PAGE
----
FORT WORTH — Tarleton State’s new Biotechnology Institute, part of Texas A&M-Fort Worth’s downtown research campus, puts the university in the middle of one of the largest, fastest growing life sciences hotbeds in the country.
More than 5,000 biotechnology manufacturing and research and development firms — think Novartis, Alcon, AstraZeneca — call Texas home.
Approved by The Texas A&M University System Board of Regents, the institute will drive multidisciplinary discovery and innovation in bioinformatics and computational modeling of microbiomes, profoundly impacting everything from agriculture to medicine to energy to the environment.
“The Tarleton State Biotechnology Institute will foster academic and industry partnerships, develop a talent pipeline and inspire next-generation scientists and workforce professionals,” said A&M System Chancellor John Sharp. “We’re proud of that.”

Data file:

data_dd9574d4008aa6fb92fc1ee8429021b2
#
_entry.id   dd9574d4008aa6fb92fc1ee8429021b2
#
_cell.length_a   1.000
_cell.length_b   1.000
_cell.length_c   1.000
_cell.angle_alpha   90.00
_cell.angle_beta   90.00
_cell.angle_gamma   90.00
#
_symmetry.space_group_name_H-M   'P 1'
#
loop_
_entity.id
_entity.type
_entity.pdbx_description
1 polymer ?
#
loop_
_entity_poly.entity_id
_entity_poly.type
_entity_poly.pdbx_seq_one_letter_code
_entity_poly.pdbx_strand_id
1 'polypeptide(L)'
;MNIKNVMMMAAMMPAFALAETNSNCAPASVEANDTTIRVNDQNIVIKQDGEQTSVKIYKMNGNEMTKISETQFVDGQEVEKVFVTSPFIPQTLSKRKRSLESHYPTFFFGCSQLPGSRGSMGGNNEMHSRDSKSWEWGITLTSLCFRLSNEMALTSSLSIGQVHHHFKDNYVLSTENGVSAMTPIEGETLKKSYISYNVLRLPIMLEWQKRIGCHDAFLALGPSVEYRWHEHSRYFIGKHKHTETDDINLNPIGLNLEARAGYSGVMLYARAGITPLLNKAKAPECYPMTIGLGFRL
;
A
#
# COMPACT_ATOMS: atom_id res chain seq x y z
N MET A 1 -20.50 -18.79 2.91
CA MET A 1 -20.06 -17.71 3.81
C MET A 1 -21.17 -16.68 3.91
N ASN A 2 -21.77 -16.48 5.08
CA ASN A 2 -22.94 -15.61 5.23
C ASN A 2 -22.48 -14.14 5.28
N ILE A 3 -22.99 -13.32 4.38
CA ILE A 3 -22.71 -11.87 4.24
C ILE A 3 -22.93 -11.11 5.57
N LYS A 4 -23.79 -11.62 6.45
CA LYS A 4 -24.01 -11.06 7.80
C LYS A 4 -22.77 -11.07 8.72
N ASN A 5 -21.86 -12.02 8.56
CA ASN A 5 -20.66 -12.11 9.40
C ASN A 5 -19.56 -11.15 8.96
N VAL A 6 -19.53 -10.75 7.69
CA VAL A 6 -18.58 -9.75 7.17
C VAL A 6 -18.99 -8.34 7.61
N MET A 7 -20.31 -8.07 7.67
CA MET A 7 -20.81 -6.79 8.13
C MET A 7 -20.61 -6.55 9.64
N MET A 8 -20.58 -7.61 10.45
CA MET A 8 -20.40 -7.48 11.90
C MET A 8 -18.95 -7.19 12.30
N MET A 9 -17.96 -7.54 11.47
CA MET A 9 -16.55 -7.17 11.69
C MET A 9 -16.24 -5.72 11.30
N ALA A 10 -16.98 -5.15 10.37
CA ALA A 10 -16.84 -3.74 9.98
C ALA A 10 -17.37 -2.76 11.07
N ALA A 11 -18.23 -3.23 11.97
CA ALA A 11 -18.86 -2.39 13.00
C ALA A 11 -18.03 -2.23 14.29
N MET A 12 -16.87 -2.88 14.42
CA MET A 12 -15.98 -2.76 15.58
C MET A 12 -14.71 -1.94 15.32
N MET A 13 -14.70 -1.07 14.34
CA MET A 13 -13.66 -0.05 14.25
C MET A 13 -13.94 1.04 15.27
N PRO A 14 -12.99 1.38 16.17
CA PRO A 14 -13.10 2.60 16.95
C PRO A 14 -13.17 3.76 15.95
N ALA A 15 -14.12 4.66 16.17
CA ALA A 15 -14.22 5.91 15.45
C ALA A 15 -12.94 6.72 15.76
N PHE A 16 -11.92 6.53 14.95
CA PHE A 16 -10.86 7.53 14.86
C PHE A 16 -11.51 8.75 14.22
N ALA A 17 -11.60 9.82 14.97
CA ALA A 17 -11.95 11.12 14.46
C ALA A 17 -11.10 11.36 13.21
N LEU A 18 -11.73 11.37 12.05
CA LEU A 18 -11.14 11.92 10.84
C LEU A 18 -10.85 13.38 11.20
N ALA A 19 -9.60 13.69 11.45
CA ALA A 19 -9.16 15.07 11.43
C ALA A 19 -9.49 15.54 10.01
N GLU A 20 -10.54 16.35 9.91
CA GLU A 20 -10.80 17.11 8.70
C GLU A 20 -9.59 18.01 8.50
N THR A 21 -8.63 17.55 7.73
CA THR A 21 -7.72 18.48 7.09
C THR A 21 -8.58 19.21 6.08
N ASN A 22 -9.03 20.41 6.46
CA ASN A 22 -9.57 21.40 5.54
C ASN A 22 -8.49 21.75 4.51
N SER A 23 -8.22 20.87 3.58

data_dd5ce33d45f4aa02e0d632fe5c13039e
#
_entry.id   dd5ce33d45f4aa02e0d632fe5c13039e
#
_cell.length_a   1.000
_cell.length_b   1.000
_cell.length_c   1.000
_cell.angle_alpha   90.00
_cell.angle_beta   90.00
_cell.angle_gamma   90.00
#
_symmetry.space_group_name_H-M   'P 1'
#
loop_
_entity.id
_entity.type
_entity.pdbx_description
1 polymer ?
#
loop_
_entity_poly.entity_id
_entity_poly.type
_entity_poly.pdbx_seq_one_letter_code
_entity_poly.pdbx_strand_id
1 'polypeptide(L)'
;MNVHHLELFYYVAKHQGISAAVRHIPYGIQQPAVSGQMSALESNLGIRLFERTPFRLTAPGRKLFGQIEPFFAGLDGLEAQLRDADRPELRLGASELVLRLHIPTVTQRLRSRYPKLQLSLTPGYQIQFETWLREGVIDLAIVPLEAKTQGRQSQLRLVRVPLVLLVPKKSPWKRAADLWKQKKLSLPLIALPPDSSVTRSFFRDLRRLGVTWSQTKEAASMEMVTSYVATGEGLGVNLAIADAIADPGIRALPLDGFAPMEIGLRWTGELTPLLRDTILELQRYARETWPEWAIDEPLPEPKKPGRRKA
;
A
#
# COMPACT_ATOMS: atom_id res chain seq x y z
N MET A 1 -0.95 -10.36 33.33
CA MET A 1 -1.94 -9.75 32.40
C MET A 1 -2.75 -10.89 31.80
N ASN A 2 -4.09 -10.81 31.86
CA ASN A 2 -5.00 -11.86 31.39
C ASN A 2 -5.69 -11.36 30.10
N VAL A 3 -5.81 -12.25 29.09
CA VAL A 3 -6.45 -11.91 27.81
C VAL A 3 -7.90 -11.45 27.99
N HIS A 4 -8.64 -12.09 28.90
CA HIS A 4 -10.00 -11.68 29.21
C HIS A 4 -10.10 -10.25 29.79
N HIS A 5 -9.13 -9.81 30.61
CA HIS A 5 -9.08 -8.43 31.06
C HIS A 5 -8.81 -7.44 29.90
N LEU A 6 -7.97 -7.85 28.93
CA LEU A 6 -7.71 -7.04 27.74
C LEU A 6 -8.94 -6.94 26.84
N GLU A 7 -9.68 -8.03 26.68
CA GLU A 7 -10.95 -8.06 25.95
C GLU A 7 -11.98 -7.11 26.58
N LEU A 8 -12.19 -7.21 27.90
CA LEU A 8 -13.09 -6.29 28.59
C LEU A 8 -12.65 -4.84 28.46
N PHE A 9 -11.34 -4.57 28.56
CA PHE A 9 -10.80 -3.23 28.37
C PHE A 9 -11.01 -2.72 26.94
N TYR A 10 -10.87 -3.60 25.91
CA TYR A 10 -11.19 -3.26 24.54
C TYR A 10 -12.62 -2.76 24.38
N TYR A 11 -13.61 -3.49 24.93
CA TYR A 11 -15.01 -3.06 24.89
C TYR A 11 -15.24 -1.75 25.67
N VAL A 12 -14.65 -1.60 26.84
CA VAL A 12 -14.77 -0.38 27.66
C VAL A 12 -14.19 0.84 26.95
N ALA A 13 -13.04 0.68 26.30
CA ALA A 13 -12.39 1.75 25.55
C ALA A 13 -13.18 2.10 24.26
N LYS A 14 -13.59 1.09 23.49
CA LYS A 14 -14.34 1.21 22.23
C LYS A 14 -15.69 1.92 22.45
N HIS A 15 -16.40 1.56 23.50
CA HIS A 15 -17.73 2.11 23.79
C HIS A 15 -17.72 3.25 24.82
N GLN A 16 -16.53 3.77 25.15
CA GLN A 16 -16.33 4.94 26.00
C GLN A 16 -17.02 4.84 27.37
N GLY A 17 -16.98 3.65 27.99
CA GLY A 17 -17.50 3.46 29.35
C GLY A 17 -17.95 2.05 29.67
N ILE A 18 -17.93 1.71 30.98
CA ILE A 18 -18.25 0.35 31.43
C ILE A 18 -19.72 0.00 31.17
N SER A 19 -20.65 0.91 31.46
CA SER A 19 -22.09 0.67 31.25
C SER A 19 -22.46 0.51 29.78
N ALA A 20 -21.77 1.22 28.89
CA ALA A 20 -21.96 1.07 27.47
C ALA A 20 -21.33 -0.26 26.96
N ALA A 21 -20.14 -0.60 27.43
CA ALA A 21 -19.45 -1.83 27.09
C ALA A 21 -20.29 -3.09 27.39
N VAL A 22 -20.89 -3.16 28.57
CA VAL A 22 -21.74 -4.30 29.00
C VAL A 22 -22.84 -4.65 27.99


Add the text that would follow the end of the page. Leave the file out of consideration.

Texas A&M-Fort Worth is a collaboration between the A&M System and the city of Fort Worth and Tarrant County. The three-building campus, across from the Water Gardens, will anchor an innovation district aimed at supporting business growth and workforce development. The first building, a replacement for the current Texas A&M Law School, is set to open in 2025 and the others by 2027.
“The vigorous support of Chancellor Sharp and the A&M System regents enhances everything we do,” said Tarleton State President James Hurley. “Thanks to their backing, we’re boosting quality of life through life-changing education. This has been our commitment for nearly 125 years.”
Tarleton State already has a growing 80-acre campus in southwest Fort Worth, with a second building well under construction. At more than 100,000 square feet of classroom and specialized lab space, the $66 million Interprofessional Education Building will help address two of the region’s most pressing needs — increased access to quality healthcare and education. Move-in is set for 2024.
Fall 2023 enrollment for classes there tops 2,200, and with more buildings the campus could serve 10,000 students by 2030.